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Dr. Bortrum

03/10/2004

Water Here and on Mars

Last week we discussed how our oceans and some of its
creatures serve as sinks for carbon, helping to slow down global
warming. Global warming and water made the headlines last
week. Water on Mars grabbed the biggest headlines. However,
Brian Trumbore called my attention to a New York Times article
about a report prepared for the Pentagon on possible scientific
and political consequences of global warming. The report
contains a frightening scenario of the “colding” and associated
effects that the warming might engender.

What is the evidence for water on Mars? The NASA/JPL Web
site cites the finding by the Opportunity rover of the presence of
“vugs” in one of the Mars rocks. I confess my ignorance of the
term vug. Here on Earth, if there’s a rock sitting in very briny
water loaded with salts of some form, crystals of the salts will
form in the rock. Later, the salts may be eroded away, or if
exposed to less salty water, may be redissolved. In either case,
the removal of the salts leaves behind voids. These voids or
indentations are vugs. Apparently, the term vug derives from the
Cornish vooga, and is defined as a cavity, void or large pore in a
rock commonly lined with mineral precipitates. Opportunity
found indentations that were about a centimeter long and a
quarter of a centimeter or less in width. The patterns looks to the
experts to be quite similar to vugs in rocks on our own planet.

Two other features suggest the possible presence of water but
aren’t as firmly established as originating from an aqueous
source. One feature is the presence of spherical particles the size
of BBs. They could be formed by minerals forming in the small
pores of porous rock. However, there are also the possibilities
they could be formed during either volcanic eruptions or as a
result of meteor impacts. The other feature is “cross bedding”.
This is the formation of layers in the rock that run at angles to the
main layer patterns. Such cross bedding can result from either
wind or water. Both the spherical particles and the cross bedding
are likely due to water in the views of mission scientists but
further work is needed to confirm their suspicions.

To me, an unambiguous piece of evidence is the identification of
in the rock outcrop of “a hydrated iron sulfate mineral known as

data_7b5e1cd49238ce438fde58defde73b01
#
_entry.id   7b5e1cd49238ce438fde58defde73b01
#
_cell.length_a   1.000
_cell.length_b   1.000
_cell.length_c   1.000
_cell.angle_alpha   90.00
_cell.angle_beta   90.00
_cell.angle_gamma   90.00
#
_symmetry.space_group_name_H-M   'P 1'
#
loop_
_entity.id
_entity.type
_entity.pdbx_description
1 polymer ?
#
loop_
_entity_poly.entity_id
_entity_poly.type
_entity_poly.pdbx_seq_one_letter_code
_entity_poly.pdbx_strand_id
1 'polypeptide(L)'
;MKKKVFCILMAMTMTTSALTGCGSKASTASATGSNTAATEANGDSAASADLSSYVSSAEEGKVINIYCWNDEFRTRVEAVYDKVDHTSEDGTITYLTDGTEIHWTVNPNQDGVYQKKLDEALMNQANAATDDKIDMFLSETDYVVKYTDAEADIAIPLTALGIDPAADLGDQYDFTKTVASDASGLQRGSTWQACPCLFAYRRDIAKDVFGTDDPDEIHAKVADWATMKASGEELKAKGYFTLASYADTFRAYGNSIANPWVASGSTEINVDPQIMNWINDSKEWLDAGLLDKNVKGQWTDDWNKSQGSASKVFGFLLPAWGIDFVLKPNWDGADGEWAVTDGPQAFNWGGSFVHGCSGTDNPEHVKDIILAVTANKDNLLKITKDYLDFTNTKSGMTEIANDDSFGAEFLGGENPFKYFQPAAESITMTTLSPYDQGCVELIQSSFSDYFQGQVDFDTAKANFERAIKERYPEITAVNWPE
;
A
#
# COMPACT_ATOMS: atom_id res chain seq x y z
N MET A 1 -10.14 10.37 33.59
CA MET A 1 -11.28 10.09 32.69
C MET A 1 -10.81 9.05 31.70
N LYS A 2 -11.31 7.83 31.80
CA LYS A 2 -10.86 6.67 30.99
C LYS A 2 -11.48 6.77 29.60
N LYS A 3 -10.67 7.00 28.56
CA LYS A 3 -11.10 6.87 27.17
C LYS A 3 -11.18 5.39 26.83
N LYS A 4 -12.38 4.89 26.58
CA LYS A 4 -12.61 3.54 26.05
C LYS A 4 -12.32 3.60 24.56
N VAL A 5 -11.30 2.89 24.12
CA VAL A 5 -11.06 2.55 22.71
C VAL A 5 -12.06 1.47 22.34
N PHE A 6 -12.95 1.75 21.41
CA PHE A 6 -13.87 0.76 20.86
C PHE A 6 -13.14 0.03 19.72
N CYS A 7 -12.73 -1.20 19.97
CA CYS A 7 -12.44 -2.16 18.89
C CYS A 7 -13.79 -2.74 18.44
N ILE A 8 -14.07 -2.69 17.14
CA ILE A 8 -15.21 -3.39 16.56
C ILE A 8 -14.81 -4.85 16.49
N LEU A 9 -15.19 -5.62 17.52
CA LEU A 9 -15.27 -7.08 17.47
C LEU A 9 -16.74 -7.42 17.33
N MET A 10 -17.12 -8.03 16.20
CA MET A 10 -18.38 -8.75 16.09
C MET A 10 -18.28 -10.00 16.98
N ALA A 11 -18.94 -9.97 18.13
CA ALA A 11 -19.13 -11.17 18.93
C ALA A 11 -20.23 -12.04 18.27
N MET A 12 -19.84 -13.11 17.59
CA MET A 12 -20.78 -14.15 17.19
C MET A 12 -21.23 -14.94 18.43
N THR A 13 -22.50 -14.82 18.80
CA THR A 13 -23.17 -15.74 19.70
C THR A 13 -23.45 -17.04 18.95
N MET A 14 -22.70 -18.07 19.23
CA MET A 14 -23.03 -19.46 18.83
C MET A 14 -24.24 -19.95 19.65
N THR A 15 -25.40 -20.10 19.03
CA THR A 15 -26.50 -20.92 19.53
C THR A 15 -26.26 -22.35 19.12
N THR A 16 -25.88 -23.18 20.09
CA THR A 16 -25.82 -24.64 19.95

jarosite.” If a mineral is hydrated, that means it contains water –
period. Three types of spectrometers were used to study the rock
outcrop. Two of them, a Mossbauer spectrometer and an alpha
particle X-ray spectrometer were supplied by Germany. A third
one is the thermal emission spectrometer. I won’t discuss the
operation of these instruments here but they permit the
identification of the chemical elements and minerals present in
the rocks. The presence of chlorine and bromine indicate that
chloride and bromide salts are also likely to be present. Here on
Earth, such mineral-rich rocks have either been formed in water
or have been altered through long exposure to water.

Is all the current and future attention to Mars worth it? Not
everyone thinks so. In an article by Joseph Verrengia in the
March 7 edition of the Naples Daily News, critics of the
proposed emphasis on Mars with an ultimate manned mission are
quoted. One of the critics is Sylvia Earle, renowned explorer of
the ocean depths. She points out that our ocean depths are vastly
less well mapped than is Mars and maintains that the future of
mankind is certainly more closely related to what happens in our
oceans than what we find on Mars. Her response to the finding
of water on Mars is essentially, “Hey, we suspected that all
along!” In fairness, most critics don’t advocate cutting NASA’s
space budget but do think more money should be devoted to our
own waters.

Peter Schwartz and Doug Randall would probably agree with
Earle’s view. They are the authors of a report commissioned by
the Pentagon’s Andrew W. Marshall, whose bailiwick is
apparently the assessment of long-term threats. I was surprised
the Pentagon was so interested in global warming but, on reading
the unclassified report, titled “An Abrupt Climate Change
Scenario and Its Implications for United States National
Security”, I can see why. The bottom line of the report is that
global warming and the resulting melting of glaciers and other
ice in the Arctic could lead to widespread conflicts, even nuclear
war. All this could happen much sooner than you think.